Integration of Interpreters in Mental Health Interventions with Children and Adolescents: The Need for a Framework
Référence bibliographique 
Leanza, Yvan, Boivin, Isabelle, Moro, Marie-Rose, Rousseau, Cécile, Brisset, Camille, Rosenberg, Ellen et Hassan, Ghayda. 2015. «Integration of Interpreters in Mental Health Interventions with Children and Adolescents: The Need for a Framework ». Transcultural Psychiatry, vol. 52, no 3, p. 353-375.
Intentions : «The objective of the present study was to explore the integration of interpreters in child and adolescent mental health interventions in two clinics with expertise in the field of transcultural mental health. Specifically, we aimed to identify on how interpreter–clinician collaboration issues are managed in these settings.» (p. 355)
Échantillon/Matériau : L’étude est basée sur la participation de 11 interprètes (5 montréalais et 6 parisiens) et de 18 cliniciens (8 parisiens et 10 montréalais). Tous les participants ont assisté à des entrevues de groupe.
Type de traitement des données : Analyse de contenu
«[O]ur results reveal […] important elements of the interpreter–child/adolescent interaction in such context. First, the presence of children influences the interpreter. In Paris and Montreal, interpreters translate more for parents since children are often bilingual, but interpreters pay more attention to the quality of the translation when bilingual children are present to monitor it. Compared to Montreal interpreters who interact and create a bond with children […], Paris interpreters report little interaction with them, probably because the setting is more oriented toward the family as a unit. […] Second, the presence of interpreters offers opportunities for mediation between parents’ expectations and the institution. Parents may lack knowledge on what they can expect from mental health services, and interpreters can help in this regard. However, this role of the interpreter is not specific to interventions with children and adolescents. Interpreters may also allow mediation between children and their parents about differences in values between generations. Moreover, family organization can be undermined as a result of different rates of integration of parents and children into their new place of residence. In this context, the process of translation can restore parents’ authority and calm relationships in the family. A treatment that empowers parents is likely to be beneficial for the child.» (p. 370)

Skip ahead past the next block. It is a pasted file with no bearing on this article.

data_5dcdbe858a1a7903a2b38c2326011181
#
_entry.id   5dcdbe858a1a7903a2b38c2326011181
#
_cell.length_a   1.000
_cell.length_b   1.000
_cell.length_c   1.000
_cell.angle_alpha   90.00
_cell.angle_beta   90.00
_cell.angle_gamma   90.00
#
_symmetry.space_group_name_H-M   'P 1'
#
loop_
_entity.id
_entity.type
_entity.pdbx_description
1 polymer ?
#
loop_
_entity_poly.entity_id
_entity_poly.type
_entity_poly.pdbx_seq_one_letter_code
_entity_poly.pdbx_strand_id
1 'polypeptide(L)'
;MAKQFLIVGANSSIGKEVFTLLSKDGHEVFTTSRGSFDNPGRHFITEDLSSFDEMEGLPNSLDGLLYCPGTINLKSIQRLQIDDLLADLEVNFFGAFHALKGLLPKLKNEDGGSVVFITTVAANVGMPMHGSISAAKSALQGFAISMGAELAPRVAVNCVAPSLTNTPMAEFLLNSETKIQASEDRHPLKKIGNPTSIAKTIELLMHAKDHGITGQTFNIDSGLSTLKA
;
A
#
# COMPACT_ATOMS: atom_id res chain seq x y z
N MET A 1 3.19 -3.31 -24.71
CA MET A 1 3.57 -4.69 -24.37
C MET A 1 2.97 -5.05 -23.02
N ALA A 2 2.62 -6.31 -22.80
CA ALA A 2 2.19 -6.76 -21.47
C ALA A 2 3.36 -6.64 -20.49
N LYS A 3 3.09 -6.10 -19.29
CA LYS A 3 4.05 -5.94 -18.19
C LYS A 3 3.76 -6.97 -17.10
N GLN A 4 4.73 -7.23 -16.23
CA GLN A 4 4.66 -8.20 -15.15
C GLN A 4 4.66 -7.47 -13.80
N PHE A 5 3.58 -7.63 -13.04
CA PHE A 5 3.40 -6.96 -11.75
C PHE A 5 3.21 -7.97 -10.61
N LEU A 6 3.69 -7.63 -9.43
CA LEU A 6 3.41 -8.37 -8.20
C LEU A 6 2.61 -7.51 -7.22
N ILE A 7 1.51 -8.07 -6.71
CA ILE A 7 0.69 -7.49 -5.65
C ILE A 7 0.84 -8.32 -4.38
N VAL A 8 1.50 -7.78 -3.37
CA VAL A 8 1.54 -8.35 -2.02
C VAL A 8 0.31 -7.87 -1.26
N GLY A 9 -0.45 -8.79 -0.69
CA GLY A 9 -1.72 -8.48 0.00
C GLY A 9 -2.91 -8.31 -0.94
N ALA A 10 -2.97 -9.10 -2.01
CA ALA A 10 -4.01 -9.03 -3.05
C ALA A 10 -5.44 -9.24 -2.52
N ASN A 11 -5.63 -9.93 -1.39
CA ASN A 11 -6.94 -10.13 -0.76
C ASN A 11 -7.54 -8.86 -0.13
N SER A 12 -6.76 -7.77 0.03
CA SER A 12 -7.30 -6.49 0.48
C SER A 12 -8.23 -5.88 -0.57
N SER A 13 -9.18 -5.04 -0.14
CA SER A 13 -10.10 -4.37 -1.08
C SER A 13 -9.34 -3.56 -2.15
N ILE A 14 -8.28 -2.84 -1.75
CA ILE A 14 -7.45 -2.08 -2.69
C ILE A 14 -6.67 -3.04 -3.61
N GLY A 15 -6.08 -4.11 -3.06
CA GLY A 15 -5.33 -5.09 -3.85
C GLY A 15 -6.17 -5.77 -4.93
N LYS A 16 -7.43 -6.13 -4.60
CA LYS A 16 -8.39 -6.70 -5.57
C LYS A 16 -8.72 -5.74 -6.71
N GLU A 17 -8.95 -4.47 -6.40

Leanza, Yvan, Miklavcic, Alessandra, Boivin, Isabelle et Rosenberg, Ellen. 2014. «Working with Interpreters». Dans Cultural Consultation: Encountering the Other in Mental Health Care , sous la dir. de Laurence J. Kirmayer, Guzder, Jaswant et Rousseau, Cécile, p. 89-114. New York: Springer.
Intentions : «This chapter will provide an orientation to working with mental health interpreters, with a review of relevant research literature and theoretical models followed by guidelines and practical recommendations relevant to cultural consultation.» (p. 89)
Échantillon/Matériau : Données documentaires diverses
Type de traitement des données : Réflexion critique
«The effectiveness of cultural consultation is due in large measure to the systematic employment of professional interpreters. The CCS [Cultural Consultation Service] works closely with professional interpreters, developing a collaboration based on mutual respect, dialogue, and repeated experiences over time with many cases. Interpreters are not only essential for accurate clinical communication in intercultural assessment but can contribute to the delivery of effective interventions (Chen Wu, Leventhal, Ortiz, Gonzalez, & Forsyth, 2006 ). […] We have shown that there is a wide range of possible roles for interpreters, from ‘informative translator’, who can add some information about contexts and meanings to both patient and practitioner, to full co-therapist, whose subjectivity and insight can play an important part in patients’ recovery. Effective work with interpreters depends not only on interpersonal trust but also on clinical settings that allow the practitioner to make full use of the interpreter’s knowledge and skills. This requires transforming institutional understandings of what interpreters do and of their place in the health care system.» (p. 109) Une partie de ce chapitre se penche sur la présence d’un interprète dans les thérapies familiales. À cet égard, les auteurs remarquent qu’il est souhaitable d’avoir un interprète qui n’est pas relié à la famille. En effet, les auteurs développent sur l’incidence négative d’avoir un interprète relié à la famille en raison de son implication potentielle dans des conflits.